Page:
Tags: naming

Semantic CSS - Snook.ca

Snook has been on a roll lately, sharing lots of great insights into front-end development. This is a particularly astute post about that perennial issue of naming things.

Atomic Classification | Trent Walton

There is one truism that has been constant throughout my career on the web, and it’s this: naming things is hard.

Trent talks about the strategies out there for naming things. He makes specific mention of Atomic Design, which as Brad is always at pains to point out, is just one way of naming things: atoms, molecules, organisms, etc.

In some situations, having that pre-made vocabulary is perfect. In other situations, I’ve seen it cause all sorts of problems. It all depends on the project and the people.

Personally, I like the vocabulary to emerge from the domain knowledge of the people on the project. Building a newspaper website? Use journalism-related terms. Making a website about bicycles? Use bike-related terms.

Most importantly, make the naming process a collaborative exercise, as outlined by Alla and Charlotte.

Battling BEM – 5 common problems and how to avoid them

We tend to use a variant of BEM in our CSS at Clearleft. Glad to see that when we’ve hit these issues, we’ve taken the same approach.

“Content & Display Patterns,” an article by Dan Mall

A really terrific article from Dan on building pattern libraries. In summary:

  1. Naming things is hard,
  2. Separation of content and presentation is A Good Thing.

There are some really good insights here into getting just the right level of abstraction for a component—not too tightly tied to a specific visual display, but also not too tightly tied to a specific kind of content type:

When thinking about patterns, content strategists are primarily thinking about Content patterns, designers are primarily thinking about Display patterns, and front-end developers are responsible for bringing the two together.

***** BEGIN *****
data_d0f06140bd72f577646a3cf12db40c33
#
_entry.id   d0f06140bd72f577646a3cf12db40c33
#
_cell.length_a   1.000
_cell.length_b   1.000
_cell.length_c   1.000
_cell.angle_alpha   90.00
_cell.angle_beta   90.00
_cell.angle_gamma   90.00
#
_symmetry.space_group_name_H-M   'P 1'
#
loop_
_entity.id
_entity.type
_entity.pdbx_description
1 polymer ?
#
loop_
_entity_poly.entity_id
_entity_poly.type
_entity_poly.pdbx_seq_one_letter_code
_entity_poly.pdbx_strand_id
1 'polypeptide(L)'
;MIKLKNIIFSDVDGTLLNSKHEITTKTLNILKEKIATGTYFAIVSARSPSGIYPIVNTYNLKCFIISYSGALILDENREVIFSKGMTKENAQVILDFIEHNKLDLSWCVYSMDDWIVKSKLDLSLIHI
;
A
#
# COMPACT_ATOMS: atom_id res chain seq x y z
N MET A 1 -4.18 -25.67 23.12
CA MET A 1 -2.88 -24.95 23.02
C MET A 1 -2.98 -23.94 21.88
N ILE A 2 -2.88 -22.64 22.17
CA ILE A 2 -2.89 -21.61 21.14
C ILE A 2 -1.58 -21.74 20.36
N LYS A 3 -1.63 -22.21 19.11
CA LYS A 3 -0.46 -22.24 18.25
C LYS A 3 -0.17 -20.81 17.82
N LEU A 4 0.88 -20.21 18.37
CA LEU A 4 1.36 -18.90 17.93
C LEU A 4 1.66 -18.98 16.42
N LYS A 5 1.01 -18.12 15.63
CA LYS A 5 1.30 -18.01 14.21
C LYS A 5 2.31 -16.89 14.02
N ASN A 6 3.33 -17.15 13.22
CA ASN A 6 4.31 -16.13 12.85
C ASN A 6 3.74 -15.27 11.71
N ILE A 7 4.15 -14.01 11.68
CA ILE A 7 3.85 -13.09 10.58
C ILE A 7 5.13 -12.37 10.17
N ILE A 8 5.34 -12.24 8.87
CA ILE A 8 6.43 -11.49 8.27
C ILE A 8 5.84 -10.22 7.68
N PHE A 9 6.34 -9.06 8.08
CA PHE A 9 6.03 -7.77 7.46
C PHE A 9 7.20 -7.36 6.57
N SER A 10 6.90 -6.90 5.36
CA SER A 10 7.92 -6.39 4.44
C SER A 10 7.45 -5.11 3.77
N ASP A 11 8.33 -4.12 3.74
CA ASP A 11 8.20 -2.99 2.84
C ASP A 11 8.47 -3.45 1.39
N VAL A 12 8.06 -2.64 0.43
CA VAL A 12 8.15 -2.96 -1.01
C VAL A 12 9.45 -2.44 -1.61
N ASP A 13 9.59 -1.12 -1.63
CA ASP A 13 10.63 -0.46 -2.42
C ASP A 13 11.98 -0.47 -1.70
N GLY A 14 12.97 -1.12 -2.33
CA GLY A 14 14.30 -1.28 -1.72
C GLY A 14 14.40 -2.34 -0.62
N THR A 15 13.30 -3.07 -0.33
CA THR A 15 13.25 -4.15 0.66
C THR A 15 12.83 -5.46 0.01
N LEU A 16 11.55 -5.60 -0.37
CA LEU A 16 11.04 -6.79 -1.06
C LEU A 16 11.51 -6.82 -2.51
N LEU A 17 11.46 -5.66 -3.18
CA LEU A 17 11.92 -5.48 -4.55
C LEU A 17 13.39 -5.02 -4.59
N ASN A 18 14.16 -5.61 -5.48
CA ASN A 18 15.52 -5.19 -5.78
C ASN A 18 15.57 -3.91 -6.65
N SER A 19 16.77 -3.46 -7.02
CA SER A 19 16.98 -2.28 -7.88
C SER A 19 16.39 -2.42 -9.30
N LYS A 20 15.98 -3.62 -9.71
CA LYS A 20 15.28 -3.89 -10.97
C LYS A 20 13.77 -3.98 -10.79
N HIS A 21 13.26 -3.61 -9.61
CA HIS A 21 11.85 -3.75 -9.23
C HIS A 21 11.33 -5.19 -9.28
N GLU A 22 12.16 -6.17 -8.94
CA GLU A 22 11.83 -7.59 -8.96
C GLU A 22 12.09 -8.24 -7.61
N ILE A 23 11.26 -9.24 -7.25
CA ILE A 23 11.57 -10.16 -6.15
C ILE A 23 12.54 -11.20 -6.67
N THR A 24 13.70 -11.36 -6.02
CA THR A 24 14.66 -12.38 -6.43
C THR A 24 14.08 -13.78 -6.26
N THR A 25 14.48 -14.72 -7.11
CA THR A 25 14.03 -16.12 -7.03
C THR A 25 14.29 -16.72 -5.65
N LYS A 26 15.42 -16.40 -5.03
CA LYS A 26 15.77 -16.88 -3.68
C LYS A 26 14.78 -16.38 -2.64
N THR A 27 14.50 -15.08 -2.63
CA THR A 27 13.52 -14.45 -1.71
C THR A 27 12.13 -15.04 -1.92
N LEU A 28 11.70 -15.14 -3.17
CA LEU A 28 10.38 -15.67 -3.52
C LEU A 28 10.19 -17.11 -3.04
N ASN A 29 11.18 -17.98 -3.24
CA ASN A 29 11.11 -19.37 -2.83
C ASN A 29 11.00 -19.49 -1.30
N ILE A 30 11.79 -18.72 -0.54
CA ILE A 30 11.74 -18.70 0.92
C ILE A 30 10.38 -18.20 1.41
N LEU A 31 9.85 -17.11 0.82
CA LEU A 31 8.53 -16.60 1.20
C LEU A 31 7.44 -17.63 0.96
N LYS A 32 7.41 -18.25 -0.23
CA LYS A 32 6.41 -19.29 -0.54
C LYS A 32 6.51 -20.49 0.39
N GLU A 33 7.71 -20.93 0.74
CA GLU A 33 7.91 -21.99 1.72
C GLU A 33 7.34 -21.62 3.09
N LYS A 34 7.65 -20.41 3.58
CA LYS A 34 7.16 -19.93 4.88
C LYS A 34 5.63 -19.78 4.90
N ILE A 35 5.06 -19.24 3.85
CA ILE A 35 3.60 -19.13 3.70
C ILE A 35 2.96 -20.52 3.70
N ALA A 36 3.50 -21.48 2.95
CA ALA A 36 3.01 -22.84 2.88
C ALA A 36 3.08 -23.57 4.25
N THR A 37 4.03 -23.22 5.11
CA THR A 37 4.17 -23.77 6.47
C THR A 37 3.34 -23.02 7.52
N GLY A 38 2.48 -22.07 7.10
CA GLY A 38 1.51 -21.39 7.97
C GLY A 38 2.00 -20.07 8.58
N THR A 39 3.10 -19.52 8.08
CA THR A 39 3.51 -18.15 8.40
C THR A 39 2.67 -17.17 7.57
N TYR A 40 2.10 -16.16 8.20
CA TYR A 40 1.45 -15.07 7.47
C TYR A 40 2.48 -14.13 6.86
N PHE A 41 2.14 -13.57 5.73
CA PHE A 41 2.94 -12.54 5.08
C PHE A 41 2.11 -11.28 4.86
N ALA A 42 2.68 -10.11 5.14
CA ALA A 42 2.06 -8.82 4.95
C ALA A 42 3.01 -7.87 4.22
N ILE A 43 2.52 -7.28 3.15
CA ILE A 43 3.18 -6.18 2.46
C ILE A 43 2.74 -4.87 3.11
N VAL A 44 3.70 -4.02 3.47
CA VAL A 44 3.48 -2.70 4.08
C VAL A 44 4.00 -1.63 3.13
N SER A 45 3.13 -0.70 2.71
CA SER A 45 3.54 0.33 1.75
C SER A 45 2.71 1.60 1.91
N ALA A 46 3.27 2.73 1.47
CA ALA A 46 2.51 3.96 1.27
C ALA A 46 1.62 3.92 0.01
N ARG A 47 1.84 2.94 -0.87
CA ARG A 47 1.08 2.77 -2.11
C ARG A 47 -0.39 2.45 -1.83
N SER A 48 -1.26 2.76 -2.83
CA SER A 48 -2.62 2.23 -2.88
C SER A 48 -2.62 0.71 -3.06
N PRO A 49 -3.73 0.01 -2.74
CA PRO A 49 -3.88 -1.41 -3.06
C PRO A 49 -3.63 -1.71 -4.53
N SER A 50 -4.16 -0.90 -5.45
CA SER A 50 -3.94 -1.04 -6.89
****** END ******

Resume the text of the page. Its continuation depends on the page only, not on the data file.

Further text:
(And it’s great to see Charlotte’s excellent article get a shout-out in the “Related reading” section at the end,)

Contextual Styling: UI Components, Nesting, and Implementation Detail by Harry Roberts

Smart thinking from Harry here on a common issue when it comes to naming and styling. As he points out, the solution is not technical, but lies in how you form your mental model:

The design issue here is solved by subtly inverting the problem.

How URL started as UDI — a brief conversation with @timberners_lee @W3C #TPAC - Tantek

Tantek shares a fascinating history lesson from Tim Berners-Lee on how the IETF had him change his original nomenclature of UDI—Universal Document Identifier—to what we now use today: URL—Uniform Resource Locator.

Why you should say HTML classes, CSS class selectors, or CSS pseudo-classes, but not CSS classes - Tantek

I love that Tantek is as pedantic as I am …although I don’t think “pedantic” is exactly the right word.

» Of Grids, Class Names, Responsiveness, and Lifecycles Bits Pushed Around

The thought process behind trying to abstract class names that are used for layout in responsive designs (and can therefore refer to different widths depending on the context). Here, the author settles on letters. In the past, I’ve approached the same kind of abstraction by using latinised names.